Reason 7: People knew where you stood
We live in an age where the Goth scene has become so splintered, it's not only confusing to veteran Goths but also to observers in the mainstream. Nu-Goth, pastel-Goth, health-Goth, cholo-Goth, and the list goes on. At the turn of the century though, things were much more clear cut. If you observed a group of mall goths and asked a passer-by who those people were, said person would likely answer “That's a group of Goths.” All arguments of whether mall Goths were “true” Goths aside, there was no confusion as to the main subculture that these individuals belonged (or tried to belong) to. When I was in high school, there weren't even any emo kids yet. There were the preps and there were the “freaks.” Honestly these days I'd rather be called a “freak” than an emo, hipster, scene kid, or other confusing label that has sprung up in recent years.

Reason 6: There was a sense of solidarity.
People can argue all they want that Goths are loners and don't have or want any friends. I think this is more of a stereotype than anything else. People like to belong to groups, and it feels good to have a strong sense of in-group solidarity. Mall goths were no exception, and I rarely (if at all) observed a lone mall goth without a group of similarly dressed comrades. It's always good to have friends (and I'm saying this as a loner-type individual on the autism spectrum), and it feels nice to know that someone has got your back and can share your thoughts, feelings, and time. This obviously applies to any group or culture, but it was quite evident with mall goths. Regardless of what people thought about them, they were always together like brothers in arms.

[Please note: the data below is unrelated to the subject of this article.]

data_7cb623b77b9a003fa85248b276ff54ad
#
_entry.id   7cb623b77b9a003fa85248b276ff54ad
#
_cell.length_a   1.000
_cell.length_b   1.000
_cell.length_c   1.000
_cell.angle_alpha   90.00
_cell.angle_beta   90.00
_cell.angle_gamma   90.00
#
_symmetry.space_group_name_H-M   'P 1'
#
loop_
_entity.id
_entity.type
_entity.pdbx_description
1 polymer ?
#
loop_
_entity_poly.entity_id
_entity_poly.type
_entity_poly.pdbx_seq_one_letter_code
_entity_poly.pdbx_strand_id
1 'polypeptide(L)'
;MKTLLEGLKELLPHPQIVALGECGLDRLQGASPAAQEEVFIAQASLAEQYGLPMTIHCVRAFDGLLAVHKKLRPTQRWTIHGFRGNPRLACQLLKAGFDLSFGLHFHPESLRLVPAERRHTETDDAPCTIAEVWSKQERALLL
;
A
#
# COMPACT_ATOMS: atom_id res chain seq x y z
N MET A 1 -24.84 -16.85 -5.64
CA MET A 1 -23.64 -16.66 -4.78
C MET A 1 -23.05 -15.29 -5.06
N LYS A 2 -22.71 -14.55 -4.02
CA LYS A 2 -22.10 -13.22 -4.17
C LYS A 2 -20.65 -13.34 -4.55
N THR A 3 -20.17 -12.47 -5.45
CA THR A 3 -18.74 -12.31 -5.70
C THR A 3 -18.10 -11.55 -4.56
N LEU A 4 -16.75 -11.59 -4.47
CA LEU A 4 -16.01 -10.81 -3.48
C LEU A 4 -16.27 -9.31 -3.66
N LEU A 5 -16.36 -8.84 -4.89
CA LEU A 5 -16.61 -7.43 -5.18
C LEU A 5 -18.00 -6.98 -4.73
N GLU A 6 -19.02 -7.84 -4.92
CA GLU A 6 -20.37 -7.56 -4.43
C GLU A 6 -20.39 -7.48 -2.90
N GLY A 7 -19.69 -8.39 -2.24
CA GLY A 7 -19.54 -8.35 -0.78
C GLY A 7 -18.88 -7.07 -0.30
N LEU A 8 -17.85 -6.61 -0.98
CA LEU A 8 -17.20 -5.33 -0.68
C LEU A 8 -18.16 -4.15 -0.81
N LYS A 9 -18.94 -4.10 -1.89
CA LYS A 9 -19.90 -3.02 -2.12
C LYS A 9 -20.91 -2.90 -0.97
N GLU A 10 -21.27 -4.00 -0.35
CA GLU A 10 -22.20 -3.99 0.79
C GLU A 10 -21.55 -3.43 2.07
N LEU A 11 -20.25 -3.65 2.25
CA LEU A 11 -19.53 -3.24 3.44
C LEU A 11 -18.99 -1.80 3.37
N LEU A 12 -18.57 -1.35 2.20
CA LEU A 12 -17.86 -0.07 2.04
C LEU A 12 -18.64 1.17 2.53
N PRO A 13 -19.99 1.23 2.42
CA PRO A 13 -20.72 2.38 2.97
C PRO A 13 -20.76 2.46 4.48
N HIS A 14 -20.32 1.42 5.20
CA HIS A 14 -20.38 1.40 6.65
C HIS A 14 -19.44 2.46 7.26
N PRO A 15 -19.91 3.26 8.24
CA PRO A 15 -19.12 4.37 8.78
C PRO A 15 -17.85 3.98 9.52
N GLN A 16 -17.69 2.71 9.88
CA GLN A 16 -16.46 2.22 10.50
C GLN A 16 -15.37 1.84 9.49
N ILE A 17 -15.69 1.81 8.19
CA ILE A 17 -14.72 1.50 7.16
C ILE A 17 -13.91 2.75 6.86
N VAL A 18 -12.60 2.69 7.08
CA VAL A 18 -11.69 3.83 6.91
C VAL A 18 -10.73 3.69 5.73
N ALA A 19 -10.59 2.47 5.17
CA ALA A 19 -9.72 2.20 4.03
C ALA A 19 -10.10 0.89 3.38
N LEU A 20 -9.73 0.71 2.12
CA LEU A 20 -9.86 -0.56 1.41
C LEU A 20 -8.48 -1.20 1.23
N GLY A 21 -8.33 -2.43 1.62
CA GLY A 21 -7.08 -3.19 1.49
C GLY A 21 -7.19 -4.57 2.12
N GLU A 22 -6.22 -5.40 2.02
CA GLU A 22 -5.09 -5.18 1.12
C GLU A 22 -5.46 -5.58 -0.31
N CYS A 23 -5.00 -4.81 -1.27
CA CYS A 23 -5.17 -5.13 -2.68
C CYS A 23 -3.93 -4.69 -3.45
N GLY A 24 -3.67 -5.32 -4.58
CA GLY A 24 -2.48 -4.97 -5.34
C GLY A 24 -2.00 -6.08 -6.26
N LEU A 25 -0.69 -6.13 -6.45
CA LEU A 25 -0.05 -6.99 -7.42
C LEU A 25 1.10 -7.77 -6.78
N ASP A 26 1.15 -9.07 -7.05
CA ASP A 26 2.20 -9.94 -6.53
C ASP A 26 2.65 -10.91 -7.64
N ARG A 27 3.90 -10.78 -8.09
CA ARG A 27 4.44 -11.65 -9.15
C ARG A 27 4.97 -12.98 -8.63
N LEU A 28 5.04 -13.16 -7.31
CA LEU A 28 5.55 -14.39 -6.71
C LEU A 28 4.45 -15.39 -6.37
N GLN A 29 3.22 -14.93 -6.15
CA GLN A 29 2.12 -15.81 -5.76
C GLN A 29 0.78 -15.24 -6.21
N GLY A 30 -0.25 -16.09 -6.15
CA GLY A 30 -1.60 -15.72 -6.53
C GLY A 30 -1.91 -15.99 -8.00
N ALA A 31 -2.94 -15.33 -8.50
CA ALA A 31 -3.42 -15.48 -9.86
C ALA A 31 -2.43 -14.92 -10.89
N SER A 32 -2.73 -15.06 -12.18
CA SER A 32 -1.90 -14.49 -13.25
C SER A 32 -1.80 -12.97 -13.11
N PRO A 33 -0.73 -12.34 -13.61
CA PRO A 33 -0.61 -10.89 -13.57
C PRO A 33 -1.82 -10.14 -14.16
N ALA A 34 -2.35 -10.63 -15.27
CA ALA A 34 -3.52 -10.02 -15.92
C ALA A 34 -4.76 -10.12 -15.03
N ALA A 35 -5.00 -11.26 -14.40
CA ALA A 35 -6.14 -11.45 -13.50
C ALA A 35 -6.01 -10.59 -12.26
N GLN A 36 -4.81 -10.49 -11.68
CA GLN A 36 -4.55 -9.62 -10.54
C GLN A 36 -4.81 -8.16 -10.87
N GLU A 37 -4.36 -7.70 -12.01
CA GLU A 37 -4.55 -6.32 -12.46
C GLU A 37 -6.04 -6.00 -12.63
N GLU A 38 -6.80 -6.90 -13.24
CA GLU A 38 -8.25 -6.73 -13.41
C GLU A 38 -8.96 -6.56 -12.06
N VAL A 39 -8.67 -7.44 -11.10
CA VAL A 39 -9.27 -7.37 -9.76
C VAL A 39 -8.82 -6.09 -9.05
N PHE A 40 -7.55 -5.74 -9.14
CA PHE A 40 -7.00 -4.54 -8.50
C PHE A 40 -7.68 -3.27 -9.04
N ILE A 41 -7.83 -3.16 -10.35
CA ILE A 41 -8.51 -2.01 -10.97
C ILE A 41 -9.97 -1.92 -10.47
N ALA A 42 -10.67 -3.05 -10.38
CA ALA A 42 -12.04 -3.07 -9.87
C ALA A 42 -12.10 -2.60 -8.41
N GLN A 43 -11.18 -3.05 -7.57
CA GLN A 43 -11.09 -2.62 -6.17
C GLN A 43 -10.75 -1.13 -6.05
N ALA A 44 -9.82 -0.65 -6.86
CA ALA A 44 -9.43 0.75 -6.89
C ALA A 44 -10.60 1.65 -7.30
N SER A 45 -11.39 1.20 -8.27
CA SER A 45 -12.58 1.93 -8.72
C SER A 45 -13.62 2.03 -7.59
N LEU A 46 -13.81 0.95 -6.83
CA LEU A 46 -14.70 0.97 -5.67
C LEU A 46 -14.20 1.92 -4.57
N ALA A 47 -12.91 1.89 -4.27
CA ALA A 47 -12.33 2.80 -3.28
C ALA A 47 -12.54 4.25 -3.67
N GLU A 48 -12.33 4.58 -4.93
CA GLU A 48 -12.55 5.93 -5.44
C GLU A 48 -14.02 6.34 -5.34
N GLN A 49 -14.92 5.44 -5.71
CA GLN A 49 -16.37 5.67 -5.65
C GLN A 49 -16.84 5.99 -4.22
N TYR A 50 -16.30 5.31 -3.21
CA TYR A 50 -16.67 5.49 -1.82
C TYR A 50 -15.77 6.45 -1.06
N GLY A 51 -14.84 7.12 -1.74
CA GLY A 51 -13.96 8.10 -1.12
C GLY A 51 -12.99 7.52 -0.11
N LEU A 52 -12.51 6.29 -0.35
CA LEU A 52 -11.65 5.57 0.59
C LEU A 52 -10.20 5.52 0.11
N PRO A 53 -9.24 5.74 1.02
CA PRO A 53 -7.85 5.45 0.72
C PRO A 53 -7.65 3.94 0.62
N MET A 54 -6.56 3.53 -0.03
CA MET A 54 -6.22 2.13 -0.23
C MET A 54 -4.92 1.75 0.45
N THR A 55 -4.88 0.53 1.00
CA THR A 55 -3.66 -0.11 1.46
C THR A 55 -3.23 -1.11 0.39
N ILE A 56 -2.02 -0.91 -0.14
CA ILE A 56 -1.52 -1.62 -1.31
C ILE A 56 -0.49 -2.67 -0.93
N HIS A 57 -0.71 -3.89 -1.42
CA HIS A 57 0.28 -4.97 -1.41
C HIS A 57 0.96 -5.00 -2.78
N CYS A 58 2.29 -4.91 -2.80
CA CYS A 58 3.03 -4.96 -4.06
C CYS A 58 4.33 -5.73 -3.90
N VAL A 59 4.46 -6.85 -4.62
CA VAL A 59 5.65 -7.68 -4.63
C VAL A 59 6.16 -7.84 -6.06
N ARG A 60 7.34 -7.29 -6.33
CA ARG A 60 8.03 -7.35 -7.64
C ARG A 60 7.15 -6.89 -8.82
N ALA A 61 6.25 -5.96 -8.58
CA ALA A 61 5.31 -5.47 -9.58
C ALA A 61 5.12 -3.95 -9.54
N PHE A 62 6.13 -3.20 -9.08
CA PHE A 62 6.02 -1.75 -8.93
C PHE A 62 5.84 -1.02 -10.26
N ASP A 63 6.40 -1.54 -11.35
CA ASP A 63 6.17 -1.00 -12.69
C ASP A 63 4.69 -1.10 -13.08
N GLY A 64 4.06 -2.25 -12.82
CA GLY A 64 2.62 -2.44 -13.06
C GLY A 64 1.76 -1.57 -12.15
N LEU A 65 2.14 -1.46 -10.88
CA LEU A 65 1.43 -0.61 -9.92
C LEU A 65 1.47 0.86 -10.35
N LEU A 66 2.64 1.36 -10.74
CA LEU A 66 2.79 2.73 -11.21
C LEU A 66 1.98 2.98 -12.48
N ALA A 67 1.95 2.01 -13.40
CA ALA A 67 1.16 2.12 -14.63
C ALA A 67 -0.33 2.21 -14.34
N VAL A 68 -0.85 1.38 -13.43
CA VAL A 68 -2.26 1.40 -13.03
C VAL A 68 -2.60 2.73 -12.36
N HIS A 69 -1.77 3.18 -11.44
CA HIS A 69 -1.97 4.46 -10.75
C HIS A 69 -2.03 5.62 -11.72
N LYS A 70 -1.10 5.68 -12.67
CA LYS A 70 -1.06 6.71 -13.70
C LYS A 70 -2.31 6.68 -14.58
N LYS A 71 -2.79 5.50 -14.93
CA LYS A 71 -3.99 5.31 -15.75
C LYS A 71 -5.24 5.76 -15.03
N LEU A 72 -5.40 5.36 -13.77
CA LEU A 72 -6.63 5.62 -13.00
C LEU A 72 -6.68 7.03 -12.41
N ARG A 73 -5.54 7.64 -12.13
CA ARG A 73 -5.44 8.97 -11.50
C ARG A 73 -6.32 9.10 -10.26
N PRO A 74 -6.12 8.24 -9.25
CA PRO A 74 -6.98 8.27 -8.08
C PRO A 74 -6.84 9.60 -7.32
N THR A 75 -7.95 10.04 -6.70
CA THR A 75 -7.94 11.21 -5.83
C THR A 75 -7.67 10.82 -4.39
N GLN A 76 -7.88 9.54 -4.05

Reason 5: High school SUCKED.